Tomorrow is the Solemnity of Saints Peter and Paul, and the papal Mass marking the day will include an extraordinary musical collaboration—at Pope Benedict’s invitation, the Choir of Westminster Abbey will join the Sistine Chapel Choir for the Mass, and will, according to Dr. John Hall, Dean of Westminster, “sing music from the tradition of the Church of England.”
Writing in L’Osservatore Romano, Hall describes how this remarkable collaboration came about, as well as the musical and ecumenical significance of the event:
This unprecedented invitation from the Pope for a Choir to sing with the Sistine Chapel Choir at a papal liturgy is one of the fruits of the visit of Pope Benedict XVI to the United Kingdom in September 2010 and in particular to his visit to Westminster Abbey for an ecumenical service of Evening Prayer. During that service, the Pope became acquainted with some of the rich tradition of liturgical music which is an important part of the worshipping life of the Abbey. He heard the Choir and we were pleased to send His Holiness afterwards, at his request, a selection of Compact Discs made by the Organists and Choir of the Abbey.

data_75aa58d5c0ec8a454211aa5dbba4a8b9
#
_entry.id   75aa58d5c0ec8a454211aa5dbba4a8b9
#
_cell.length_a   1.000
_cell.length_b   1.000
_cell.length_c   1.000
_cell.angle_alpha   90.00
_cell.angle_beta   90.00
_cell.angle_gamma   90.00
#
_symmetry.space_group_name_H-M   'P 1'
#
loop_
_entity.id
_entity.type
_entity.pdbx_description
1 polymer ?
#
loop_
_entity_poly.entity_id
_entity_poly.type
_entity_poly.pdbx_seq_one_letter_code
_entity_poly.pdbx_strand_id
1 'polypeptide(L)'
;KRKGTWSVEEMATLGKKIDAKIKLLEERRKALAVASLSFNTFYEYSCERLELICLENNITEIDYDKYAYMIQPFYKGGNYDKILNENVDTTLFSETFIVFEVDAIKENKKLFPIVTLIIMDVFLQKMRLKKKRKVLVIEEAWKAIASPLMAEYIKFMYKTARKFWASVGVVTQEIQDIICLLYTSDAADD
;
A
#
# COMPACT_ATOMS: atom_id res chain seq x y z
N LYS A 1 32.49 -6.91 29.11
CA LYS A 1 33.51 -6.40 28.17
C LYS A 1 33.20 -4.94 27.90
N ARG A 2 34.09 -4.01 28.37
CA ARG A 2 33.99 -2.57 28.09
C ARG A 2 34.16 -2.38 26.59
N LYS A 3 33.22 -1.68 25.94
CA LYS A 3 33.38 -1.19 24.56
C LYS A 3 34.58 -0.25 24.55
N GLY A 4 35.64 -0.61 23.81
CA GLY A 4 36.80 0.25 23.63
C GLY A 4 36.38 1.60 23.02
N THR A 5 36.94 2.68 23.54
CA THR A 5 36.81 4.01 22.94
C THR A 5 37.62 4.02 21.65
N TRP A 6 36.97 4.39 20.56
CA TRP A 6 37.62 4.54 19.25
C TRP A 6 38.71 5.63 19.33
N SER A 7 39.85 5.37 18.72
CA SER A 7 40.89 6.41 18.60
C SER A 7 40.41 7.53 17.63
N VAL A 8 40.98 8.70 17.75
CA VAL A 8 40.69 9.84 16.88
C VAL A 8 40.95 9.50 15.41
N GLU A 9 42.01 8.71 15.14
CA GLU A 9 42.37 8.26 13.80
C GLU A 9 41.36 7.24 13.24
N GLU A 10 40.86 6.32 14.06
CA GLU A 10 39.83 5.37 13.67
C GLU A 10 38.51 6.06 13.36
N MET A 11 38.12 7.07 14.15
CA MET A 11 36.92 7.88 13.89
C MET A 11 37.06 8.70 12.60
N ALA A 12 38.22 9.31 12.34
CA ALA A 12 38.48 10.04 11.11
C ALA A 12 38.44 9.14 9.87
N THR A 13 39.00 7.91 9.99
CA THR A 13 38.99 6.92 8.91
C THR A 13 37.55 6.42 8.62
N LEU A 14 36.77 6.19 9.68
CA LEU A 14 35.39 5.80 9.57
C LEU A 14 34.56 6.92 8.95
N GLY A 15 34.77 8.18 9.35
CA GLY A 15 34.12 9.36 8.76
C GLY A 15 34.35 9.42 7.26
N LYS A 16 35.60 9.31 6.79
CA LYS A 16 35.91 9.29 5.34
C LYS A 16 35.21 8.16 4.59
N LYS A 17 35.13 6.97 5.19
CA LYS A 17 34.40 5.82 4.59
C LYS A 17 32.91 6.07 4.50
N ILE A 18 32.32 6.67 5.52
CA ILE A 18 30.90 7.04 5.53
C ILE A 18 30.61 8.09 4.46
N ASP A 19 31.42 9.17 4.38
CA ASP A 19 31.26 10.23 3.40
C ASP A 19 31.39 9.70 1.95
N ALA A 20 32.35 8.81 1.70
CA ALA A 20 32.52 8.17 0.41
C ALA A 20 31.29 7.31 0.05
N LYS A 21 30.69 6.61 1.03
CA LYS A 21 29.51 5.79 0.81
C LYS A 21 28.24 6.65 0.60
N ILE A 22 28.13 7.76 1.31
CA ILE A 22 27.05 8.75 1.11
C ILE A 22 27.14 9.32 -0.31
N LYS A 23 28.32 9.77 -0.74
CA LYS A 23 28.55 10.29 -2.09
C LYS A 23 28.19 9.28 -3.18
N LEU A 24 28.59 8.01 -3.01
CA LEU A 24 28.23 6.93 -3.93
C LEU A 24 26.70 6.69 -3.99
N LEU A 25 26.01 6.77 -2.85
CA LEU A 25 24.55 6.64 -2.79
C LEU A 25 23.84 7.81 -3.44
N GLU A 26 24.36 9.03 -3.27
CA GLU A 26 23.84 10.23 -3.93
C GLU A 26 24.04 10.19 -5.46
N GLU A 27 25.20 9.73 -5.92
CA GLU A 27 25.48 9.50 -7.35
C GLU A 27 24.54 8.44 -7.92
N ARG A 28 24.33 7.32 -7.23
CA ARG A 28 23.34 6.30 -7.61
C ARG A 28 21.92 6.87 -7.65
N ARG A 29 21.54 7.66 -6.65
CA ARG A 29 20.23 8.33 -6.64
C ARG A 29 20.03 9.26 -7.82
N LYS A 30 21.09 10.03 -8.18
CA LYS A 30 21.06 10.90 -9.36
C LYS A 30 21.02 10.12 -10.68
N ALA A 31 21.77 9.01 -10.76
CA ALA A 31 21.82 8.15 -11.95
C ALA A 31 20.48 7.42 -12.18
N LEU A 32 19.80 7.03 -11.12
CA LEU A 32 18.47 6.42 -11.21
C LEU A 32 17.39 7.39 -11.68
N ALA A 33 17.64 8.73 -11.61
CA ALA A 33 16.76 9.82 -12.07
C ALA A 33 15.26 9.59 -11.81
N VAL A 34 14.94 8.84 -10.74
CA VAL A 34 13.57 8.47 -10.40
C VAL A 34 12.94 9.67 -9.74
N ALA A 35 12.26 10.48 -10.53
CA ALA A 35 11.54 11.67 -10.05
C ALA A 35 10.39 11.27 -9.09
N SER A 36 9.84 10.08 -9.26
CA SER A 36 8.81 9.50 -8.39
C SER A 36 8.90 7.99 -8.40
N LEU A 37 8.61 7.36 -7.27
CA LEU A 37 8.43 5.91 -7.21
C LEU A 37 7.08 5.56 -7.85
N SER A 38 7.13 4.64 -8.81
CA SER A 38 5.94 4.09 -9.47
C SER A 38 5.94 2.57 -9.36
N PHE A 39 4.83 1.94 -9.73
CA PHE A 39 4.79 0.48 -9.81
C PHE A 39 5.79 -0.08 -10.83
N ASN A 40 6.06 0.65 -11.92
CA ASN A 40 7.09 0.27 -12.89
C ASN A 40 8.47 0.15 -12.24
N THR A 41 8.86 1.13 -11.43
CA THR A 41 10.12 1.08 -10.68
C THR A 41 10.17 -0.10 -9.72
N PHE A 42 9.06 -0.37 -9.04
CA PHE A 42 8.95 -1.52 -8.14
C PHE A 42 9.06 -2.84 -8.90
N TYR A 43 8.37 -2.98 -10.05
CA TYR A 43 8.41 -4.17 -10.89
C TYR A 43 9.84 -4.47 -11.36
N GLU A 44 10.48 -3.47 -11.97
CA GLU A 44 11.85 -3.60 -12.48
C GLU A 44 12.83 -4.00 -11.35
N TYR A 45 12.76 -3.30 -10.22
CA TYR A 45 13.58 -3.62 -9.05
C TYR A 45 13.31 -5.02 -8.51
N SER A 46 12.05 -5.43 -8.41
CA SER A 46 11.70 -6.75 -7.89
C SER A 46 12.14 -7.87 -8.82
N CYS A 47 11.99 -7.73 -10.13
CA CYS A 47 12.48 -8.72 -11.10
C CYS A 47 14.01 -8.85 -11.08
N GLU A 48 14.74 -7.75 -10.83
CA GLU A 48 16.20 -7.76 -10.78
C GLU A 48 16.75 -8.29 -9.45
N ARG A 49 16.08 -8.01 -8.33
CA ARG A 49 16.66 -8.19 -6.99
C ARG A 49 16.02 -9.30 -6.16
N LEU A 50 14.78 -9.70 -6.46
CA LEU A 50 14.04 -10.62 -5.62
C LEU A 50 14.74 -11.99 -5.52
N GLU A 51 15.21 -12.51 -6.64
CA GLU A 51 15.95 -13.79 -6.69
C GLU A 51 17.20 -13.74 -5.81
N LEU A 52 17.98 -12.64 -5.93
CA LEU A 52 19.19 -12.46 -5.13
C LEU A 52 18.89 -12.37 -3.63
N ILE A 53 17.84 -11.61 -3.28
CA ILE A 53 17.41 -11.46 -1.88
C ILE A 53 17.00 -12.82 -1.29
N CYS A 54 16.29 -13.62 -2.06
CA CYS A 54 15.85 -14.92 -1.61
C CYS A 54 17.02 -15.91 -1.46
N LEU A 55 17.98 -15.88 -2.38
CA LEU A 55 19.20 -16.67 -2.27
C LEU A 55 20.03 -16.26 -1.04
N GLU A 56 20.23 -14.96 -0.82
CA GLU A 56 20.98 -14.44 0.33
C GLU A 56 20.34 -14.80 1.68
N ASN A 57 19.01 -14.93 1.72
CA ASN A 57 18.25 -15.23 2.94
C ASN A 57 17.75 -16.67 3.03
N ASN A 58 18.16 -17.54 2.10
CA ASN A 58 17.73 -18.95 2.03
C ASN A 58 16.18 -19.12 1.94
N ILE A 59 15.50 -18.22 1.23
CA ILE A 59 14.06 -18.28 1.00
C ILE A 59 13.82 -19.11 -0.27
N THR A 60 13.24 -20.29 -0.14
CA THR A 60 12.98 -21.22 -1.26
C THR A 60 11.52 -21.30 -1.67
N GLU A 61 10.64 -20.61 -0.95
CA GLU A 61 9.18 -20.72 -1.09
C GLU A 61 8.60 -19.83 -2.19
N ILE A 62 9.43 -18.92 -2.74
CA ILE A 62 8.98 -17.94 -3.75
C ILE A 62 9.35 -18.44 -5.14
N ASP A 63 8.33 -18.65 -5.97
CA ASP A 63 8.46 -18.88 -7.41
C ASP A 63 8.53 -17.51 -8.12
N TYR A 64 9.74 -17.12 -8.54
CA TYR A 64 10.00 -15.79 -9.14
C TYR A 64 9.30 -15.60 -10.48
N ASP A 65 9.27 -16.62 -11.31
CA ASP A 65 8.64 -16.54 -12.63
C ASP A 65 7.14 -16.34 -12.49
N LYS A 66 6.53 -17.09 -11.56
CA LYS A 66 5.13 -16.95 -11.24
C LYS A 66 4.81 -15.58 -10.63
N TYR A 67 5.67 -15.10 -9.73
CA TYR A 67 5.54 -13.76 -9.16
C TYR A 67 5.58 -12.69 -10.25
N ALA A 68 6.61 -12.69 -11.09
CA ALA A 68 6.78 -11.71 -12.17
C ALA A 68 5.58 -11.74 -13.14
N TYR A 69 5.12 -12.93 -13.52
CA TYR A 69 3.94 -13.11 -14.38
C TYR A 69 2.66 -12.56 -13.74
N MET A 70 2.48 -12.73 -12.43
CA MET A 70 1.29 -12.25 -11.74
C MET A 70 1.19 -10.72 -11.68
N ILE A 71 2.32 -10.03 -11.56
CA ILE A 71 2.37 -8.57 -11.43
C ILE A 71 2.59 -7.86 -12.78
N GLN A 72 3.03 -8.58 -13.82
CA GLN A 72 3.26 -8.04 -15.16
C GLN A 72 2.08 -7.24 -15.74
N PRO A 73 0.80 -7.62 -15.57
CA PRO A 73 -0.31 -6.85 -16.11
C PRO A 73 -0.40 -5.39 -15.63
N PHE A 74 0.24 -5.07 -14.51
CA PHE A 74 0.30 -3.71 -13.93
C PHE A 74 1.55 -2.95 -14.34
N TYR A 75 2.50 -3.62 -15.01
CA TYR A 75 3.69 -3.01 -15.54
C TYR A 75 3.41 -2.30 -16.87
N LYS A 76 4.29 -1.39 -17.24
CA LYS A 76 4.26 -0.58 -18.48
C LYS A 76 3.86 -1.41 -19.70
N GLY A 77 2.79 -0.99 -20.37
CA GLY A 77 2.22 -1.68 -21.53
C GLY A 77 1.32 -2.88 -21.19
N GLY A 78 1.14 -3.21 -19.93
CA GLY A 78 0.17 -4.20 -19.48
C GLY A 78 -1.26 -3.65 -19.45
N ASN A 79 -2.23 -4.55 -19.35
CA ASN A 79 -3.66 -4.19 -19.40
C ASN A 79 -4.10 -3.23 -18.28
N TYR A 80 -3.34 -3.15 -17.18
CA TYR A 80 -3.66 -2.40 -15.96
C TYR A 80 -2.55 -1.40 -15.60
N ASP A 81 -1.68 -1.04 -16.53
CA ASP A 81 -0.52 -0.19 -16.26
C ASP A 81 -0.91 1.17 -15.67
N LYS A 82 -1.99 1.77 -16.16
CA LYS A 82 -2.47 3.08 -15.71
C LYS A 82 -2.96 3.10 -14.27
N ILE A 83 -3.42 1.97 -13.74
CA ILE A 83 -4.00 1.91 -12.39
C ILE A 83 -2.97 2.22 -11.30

Throughout the past 450 years, the Collegiate Church of St Peter Westminster, still universally known as Westminster Abbey, has maintained the tradition of choral music as part of its daily liturgical offering. In Westminster Abbey, the Choir sings eight services a week: Matins, the Eucharist and Evensong on Sunday and a daily Choral Evensong (apart from one day when Evening Prayer is said publicly). During choir holidays, either the Lay Vicars (the singing men) of the Abbey Choir or visiting choirs maintain the pattern. The liturgical music sung in Westminster Abbey draws on the entire European tradition of church music including plainsong, and music of the Latin and English traditions since the 16th century.
It is my prayer that this visit of Westminster Abbey to Rome will be blessed by the grace of God and move us forward on the long and winding road towards full visible unity, a goal to which both the Pope and the Archbishop of Canterbury remain committed.
The full article, here, has more details about the Westminster Abbey Choir’s itinerary for its trip to Italy, as well as some background on the Abbey and its unique position in the Anglican Church.
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